South Semitic afaik isn't usually subsumed under West Semitic, but considered a node on equal footing with West and South Semitic. So at SIL. I won't rule out the possibility that there are other proposals, but we'll have to state exactly which scheme was proposed by whom, and figure out which is the current mainstream view. dab (𒁳) 13:32, 5 March 2008 (UTC)

Dbachmann, the problem is that there is no "mainstream" view. I have seen just about as many different classification schemes for Semitic as there are linguists doing comparative Semitic linguistics. A "vote" of 6 to 4 doesn't even really indicate "mainstream". The best approach is to pick one scheme and be consistent in all the relevant articles (not just this one), even if that approach is not accepted by all the interested parties here. Right now, I'm editing based on the following: Semitic > West, East; West > Central, South; South > Ethiopic, South Arabian [NOT "South Arabic"]; Central > Northwest, Arabic; Northwest > Aramaic, Canaanite. That's not what Ethnologue uses, but it's close to what I see quite often (I'm not even going to say "most often"). The current Wiki templates generally follow this pattern. Unless you're ready to make a strong argument for something else based on a plurality of sources and then make changes in multiple Wikipedia pages, that's the way it should stay for now. (Taivo (talk) 15:04, 5 March 2008 (UTC))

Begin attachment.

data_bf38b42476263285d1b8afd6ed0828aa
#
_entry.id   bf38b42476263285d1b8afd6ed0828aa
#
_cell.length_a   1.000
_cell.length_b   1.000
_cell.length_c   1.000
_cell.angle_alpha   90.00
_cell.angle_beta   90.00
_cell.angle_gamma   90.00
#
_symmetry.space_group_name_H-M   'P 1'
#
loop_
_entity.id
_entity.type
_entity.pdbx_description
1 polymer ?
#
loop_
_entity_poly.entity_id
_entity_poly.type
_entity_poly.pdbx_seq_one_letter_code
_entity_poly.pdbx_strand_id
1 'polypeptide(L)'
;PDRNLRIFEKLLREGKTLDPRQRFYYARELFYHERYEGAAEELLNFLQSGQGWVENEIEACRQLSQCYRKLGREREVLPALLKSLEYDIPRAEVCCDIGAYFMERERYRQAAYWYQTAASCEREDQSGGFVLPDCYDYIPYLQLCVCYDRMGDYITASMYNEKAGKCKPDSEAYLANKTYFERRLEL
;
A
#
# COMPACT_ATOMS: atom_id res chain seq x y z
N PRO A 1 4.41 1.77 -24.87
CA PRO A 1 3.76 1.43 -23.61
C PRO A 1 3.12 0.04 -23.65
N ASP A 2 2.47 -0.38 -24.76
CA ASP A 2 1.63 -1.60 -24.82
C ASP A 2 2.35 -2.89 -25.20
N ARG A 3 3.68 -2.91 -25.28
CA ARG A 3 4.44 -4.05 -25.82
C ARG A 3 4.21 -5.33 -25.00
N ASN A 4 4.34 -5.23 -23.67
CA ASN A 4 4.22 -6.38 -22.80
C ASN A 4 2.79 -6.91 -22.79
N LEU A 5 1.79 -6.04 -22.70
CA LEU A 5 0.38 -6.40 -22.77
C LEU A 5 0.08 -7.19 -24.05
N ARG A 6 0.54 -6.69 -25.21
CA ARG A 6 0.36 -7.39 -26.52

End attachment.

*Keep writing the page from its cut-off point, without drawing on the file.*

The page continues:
Some pages are placing South Semitic under West Semitic and others place South Semitic aside West Semitic and East Semetic. That (latter) way though, the only subdivision under West Semitic would would be Central Semitic, which would make both West Semitic and Central Semitic interchangable, which wouldn't make sense either. Also Arabic is debated to be more like Northwestern Semitic or South Semetic languages. There needs to be an agreement on the divisions. Until then the only logical way to put it would be to put them all (Northwest Semetic, South Semetic and Arabic Languages) in seperate sub-categories under Semetic next to East Semetic until further research and agreement. I don't know if this sounds a little extreme but I believe it is the only fair and logical way to categorize them given the interwindedness of similarities of Semitic Languages 76.166.177.72 (talk) 22:17, 13 August 2008 (UTC)